While they can’t walk over to their colleague's desk anymore, they can still communicate with the power of technology. Remote workers will feel less isolated from the rest of the team and have a much better time managing their mental health.
Provide mental health benefits
The stigma that surrounded the subject of mental health has steadily decreased over the years, causing plenty of employees to take their mental health more seriously. If your remote worker is not feeling mentally well, you should not force them to continue working, similar to an employee experiencing the flu.
If one of your remote employees is experiencing some type of mental health problem, it’s going to be nearly impossible for them to perform at their best and need time to recover. A decline in mental health can also cause physical health issues, such as sleep deprivation, high blood pressure, and ulcers. Plus, while mental illness is not spreadable like the flu, other employees could also lose focus because they are concerned about their team members.
One of the simplest things your organization can do is provide mental health days. Similar to how a worker would call a sick day off when they are unwell with no questions asked, they should also be permitted to take a day off when they feel mentally unwell. Furthermore, provide mental health service in your employee's benefits package. Show them that your organization does care for their employees as people by offering several benefits such as:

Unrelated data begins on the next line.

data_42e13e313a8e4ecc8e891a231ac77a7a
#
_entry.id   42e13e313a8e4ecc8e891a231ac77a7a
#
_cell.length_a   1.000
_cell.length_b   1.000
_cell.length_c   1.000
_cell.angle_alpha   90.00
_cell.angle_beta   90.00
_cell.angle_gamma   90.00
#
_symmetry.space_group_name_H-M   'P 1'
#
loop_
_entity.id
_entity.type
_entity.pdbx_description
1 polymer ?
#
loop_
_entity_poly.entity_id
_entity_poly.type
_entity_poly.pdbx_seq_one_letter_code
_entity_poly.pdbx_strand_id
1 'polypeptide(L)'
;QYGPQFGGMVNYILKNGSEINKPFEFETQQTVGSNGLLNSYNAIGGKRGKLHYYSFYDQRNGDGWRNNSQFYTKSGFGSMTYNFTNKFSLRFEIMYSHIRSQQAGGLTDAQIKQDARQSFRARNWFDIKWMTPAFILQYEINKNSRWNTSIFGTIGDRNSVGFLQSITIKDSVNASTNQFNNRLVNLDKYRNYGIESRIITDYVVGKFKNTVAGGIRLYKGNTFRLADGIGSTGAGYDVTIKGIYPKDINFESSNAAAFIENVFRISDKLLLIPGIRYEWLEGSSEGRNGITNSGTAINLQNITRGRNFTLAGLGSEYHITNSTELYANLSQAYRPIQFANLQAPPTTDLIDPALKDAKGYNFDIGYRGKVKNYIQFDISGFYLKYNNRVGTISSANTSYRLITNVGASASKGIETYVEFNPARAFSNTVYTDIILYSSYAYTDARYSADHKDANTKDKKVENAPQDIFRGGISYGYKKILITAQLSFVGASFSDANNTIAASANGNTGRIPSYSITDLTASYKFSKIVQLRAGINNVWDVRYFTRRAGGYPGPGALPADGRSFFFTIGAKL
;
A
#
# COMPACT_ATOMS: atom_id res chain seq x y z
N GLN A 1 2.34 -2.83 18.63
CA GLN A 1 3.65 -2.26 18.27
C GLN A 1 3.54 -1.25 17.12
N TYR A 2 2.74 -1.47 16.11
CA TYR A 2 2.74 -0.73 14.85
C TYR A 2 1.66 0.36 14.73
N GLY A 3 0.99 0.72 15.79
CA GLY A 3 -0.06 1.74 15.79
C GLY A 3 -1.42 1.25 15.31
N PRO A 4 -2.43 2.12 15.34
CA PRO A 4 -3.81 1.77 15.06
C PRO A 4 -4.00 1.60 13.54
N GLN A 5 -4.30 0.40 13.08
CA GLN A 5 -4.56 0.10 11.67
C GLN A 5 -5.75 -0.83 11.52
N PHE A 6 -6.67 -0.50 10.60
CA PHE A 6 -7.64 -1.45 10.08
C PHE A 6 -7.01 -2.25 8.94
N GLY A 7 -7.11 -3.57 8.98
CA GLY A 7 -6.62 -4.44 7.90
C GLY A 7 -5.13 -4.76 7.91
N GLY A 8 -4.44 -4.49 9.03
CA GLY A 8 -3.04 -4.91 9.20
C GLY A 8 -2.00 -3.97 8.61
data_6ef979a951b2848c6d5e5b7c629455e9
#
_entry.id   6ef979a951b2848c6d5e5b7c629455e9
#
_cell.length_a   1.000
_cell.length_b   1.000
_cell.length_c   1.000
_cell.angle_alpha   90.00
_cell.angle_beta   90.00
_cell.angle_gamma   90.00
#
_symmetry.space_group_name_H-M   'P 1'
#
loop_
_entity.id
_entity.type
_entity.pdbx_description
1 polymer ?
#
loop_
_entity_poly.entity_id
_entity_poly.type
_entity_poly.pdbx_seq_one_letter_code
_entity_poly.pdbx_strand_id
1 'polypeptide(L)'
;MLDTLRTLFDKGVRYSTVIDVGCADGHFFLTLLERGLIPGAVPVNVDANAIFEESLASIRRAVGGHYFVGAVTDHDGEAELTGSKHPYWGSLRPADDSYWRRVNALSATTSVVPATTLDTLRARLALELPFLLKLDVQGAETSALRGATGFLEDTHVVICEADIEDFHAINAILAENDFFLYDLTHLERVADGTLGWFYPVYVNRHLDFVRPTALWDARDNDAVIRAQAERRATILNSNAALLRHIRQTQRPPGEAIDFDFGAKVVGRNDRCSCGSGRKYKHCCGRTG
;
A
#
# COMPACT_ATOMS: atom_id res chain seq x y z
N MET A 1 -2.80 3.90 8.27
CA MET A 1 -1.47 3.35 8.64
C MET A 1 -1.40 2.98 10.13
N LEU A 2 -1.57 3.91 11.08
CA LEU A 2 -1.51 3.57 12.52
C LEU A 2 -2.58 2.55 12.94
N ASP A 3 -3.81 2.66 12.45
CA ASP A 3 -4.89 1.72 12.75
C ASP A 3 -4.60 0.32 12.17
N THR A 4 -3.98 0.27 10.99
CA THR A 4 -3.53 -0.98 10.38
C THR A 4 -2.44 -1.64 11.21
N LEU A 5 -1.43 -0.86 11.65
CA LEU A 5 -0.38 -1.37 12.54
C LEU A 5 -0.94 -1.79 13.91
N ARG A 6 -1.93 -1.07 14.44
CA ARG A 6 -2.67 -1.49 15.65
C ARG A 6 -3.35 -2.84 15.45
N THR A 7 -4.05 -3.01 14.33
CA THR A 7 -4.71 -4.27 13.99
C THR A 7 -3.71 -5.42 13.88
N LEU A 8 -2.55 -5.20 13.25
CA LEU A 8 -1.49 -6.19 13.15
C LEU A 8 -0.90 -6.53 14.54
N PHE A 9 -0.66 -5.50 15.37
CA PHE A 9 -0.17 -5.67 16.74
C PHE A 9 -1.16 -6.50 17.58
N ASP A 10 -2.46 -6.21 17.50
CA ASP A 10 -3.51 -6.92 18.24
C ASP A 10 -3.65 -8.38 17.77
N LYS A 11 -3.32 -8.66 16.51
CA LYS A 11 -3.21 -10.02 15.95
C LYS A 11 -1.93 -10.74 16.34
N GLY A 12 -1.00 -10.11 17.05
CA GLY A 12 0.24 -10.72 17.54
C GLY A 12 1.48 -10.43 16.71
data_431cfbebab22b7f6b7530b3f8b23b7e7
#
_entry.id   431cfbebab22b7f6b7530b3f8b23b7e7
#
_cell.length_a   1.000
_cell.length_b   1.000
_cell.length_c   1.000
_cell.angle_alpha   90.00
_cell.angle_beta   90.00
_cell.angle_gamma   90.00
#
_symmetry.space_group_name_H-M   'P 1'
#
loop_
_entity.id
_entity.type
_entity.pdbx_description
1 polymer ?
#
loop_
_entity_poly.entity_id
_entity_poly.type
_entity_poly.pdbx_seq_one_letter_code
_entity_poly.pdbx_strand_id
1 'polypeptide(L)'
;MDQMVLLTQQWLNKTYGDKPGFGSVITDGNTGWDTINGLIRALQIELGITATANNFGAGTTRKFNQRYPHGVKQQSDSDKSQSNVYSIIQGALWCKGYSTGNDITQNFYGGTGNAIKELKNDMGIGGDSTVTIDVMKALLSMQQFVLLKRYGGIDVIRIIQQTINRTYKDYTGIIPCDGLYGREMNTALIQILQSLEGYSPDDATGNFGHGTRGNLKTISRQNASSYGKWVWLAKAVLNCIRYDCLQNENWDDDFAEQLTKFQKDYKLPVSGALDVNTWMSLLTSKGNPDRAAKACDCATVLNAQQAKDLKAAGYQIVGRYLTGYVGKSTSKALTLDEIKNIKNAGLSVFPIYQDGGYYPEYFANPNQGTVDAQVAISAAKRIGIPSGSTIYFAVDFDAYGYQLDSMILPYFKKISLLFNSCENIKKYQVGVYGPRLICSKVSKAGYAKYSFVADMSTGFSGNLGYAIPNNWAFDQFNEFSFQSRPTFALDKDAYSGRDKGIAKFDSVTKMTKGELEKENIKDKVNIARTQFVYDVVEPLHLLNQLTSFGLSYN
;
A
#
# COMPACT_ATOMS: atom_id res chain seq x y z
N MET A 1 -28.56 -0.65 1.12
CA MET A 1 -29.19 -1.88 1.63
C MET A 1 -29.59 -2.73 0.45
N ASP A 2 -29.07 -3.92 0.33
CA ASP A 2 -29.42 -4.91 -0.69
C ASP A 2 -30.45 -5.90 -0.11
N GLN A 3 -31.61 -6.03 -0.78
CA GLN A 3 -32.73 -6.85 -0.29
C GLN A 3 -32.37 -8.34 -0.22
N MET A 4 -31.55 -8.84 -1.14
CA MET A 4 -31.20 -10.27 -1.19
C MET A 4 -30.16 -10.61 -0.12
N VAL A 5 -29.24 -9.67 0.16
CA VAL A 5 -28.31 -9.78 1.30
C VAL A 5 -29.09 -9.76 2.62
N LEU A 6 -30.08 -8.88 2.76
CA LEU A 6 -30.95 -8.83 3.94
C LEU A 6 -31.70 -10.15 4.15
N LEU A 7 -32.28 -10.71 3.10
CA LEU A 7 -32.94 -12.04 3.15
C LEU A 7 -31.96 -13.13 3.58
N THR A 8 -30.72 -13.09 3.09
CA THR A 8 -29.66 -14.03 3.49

- Mental health coverage
- Stress management programs
- Substance abuse coverage
- Employee assistance plan
Moreover, consider granting your remote workers subscriptions to online therapy from platforms like Betterhelp and Talkspace. On the other hand, therapists can help with this as well. They can assist your remote employees to acquire the help they need when dealing with a mental health problem, especially if they live in a location that is limited with mental health services.
Mental health resources